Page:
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I'm in the middle of remodeling my home and am wondering if there is anything that would be ideal to do now that would make a fiber install later more straightforward.

My main concerns are with the exterior, both aesthetics and pursuing modern practices for preserving the house's air and thermal envelopes (not a building science expert, hopefully I got that right). For example, I want to be able to properly flash and seal penetrations rather than some service tech drilling through my exterior walls later).

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Run conduit, with nice long sweeps for bends. Depending on your actual fiber provider, some modern fiber intended to connect the end of the line in your house can take much sharper bends than older fiber types, but not all fiber providers use the nice stuff, so if you accommodate things so that no sharp bends are needed it will work with whatever they show up expecting to use.

3/4" diameter is safer than 1/2" if they expect to run terminated fiber, but most installers run unterminated fiber and splice on a connector. Bigger is fine, up to the point that it's pointless overkill (Past 2" for a ballpark figure on the break between mere overkill and utterly pointless overkill for a house.) With the right fiber (but you don't know what they will bring) 1/2" conduit is plenty.

Pack the end of the conduit with duct seal (a non-hardening putty made for the job) and make sure your provider removes & saves it and repacks it around their cable after running it. That deals with air and bugs using the conduit as a highway.

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    Blow a string through it too in case you decide to pull the cable. Some companies charge a lot to pull into your house.
    – JACK
    Dec 12, 2021 at 23:19
  • yeah, they're using miroduct here, for buried fibre here (about 3mm internal diameter)
    – Jasen
    Dec 12, 2021 at 23:36
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    Yup. This sort of application is exactly what conduit is for. Or for that matter, the Ethernet with the "Cat whatever" cable that seems to change every week. Dec 12, 2021 at 23:41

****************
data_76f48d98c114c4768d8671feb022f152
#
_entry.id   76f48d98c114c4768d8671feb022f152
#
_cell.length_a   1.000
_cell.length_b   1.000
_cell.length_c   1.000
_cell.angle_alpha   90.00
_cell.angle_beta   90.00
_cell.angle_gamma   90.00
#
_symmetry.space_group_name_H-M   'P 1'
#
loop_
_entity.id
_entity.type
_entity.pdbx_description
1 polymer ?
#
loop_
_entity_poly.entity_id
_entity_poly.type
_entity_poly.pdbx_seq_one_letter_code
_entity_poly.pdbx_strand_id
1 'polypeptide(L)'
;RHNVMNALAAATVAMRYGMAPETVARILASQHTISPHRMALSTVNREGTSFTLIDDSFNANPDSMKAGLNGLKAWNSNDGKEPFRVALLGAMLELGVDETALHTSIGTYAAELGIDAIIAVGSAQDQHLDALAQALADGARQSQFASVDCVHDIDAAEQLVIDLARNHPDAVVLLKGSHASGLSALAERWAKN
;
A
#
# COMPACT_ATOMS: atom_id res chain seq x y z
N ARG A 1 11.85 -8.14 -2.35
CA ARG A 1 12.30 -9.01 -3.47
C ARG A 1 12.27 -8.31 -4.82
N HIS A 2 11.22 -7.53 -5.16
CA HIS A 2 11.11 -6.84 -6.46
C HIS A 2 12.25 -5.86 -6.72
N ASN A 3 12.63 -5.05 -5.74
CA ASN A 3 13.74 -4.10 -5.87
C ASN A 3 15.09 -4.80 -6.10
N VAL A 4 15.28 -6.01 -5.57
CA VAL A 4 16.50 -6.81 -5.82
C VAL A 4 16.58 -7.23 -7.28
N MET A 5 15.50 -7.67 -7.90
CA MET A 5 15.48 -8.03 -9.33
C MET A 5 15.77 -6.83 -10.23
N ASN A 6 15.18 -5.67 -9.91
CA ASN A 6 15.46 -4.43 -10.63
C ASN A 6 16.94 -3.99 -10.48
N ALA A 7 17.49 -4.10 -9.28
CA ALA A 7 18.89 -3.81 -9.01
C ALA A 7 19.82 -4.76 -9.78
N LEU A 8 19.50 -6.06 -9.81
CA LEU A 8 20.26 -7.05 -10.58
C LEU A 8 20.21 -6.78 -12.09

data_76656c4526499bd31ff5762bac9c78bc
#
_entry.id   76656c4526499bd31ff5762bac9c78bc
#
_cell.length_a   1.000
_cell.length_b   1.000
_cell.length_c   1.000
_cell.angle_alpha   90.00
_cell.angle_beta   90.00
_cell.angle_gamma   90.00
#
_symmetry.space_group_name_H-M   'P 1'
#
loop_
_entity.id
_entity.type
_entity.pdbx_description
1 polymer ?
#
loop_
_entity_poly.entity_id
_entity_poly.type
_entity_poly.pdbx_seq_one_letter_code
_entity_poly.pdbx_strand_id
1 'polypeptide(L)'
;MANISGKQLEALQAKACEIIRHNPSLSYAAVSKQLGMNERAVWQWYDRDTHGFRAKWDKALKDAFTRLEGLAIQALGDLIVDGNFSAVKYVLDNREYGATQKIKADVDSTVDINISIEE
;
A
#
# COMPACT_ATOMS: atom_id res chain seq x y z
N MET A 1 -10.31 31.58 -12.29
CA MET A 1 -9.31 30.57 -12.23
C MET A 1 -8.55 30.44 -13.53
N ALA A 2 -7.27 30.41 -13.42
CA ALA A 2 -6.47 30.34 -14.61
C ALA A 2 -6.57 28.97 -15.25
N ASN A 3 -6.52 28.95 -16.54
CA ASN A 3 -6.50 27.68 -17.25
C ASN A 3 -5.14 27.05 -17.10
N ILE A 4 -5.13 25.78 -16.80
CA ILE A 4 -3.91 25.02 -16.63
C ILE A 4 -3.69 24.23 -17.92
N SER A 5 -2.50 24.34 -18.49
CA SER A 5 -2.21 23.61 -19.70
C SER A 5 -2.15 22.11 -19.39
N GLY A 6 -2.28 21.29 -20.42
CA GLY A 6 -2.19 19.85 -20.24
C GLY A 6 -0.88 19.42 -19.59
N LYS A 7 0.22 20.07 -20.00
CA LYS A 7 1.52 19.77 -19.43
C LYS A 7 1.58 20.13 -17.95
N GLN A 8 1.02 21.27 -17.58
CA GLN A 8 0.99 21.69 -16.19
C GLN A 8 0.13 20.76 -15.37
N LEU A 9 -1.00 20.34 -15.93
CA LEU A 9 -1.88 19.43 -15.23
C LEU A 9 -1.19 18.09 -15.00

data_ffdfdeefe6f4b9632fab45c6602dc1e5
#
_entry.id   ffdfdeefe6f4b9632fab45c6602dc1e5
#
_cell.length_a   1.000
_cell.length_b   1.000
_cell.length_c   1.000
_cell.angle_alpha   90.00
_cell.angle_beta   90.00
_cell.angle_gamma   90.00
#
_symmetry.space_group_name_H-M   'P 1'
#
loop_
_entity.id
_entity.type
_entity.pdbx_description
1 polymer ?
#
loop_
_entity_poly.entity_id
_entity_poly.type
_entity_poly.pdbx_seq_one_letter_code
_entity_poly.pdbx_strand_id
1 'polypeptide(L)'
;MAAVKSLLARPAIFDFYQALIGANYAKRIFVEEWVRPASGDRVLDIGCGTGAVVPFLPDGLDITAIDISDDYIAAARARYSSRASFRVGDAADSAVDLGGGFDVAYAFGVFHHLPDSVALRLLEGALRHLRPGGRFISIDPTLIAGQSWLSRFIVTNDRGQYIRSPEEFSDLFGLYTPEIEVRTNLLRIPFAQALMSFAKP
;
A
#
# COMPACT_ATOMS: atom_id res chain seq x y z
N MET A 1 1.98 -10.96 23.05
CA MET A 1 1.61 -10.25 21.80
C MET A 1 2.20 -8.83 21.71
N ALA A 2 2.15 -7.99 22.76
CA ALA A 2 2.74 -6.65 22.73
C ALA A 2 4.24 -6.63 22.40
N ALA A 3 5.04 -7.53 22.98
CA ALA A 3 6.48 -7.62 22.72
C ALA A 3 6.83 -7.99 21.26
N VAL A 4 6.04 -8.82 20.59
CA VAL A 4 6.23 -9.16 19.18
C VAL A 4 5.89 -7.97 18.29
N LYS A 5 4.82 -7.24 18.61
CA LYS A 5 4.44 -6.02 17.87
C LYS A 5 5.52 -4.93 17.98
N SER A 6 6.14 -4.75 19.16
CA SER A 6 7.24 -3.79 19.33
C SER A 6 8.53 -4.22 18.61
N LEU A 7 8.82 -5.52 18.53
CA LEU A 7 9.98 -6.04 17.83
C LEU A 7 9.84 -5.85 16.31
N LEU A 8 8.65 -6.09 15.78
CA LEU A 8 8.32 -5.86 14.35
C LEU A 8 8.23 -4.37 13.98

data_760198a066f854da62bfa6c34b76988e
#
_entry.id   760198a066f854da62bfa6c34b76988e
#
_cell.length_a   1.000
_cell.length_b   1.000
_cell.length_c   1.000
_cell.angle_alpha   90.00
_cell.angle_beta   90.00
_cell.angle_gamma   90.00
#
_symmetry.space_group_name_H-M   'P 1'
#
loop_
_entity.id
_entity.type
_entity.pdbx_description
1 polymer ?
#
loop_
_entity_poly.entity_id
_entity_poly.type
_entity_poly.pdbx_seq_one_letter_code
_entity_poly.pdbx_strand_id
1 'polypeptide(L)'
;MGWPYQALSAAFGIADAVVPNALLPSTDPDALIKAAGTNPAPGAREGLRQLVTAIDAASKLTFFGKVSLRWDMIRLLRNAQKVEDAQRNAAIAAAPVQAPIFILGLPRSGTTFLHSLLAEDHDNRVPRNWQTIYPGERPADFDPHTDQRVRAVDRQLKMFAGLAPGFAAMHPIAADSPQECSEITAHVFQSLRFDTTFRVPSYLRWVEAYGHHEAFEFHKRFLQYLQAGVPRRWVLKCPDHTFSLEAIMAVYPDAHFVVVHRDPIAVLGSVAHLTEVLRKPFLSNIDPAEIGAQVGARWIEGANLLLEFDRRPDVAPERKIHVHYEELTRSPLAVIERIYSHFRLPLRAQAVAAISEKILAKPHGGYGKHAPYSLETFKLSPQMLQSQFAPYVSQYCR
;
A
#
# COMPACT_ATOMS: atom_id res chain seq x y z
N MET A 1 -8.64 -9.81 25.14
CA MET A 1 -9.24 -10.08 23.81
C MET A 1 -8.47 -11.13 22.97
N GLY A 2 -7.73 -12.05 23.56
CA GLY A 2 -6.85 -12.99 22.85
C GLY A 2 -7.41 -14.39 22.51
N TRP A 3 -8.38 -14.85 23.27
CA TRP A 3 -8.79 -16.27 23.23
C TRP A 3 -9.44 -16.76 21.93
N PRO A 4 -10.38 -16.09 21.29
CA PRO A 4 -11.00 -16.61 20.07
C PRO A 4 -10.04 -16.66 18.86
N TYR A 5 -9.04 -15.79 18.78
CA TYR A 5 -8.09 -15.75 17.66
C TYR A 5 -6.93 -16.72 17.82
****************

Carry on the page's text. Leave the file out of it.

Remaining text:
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    Conduit is the right answer. I got this tip from a builder: when doing new construction, don't use your "future expansion" conduit to run your initial ethernet cables. Leave the conduit empty (or with a string) for future expansion, and put the ethernet alongside (not inside) the conduit. As long as the walls are open, it's pointless to put the ethernet inside the conduit and it only makes it harder to pull a second cable/fiber later. It's far easier to abandon the ethernet a few years from now, than try to work-around it, in a conduit, when pulling something else later. Dec 13, 2021 at 12:19
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    I'd be shocked if any telcos are installing anything but ruggedized fibre in 2021. That stuff is ubiquitous, cheap, and basically invincible - you can staple it to studs, pull it with fish tape, and put hard bends in it with no problems. It's almost tougher than ethernet cable. It was new 15 years ago but it's everywhere today.
    – J...
    Dec 13, 2021 at 12:20
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Your bare-minimum is to drill 10-14mm in-line holes through top/bottom plates and any dwangs/studs. Deburr the holes, and add chafe protection on metal framing. Run non-degrading string/cords through the holes, and in the ceiling space tie them off to a rafter or nail.

If you have a concrete floor slab, then consider putting a blanking plate on the wall near the floor for access. For a floor with a crawl space underneath, tie or staple them to something. Consider taking photos and mark on your plans where these draw strings are.

Personally I prefer to pull cables down rather than up, so that gravity can help.

If this is a wall with insulation or noise-suppression inside, then the packing could settle and block the cords from pulling in wires/fibres later.


Also contact your local fibre provider before work starts. Locally to me, they will come and pre-wire the fibre lead-in from the street during the build process. This is easier all-round where suitable. Never hurts to inquire.

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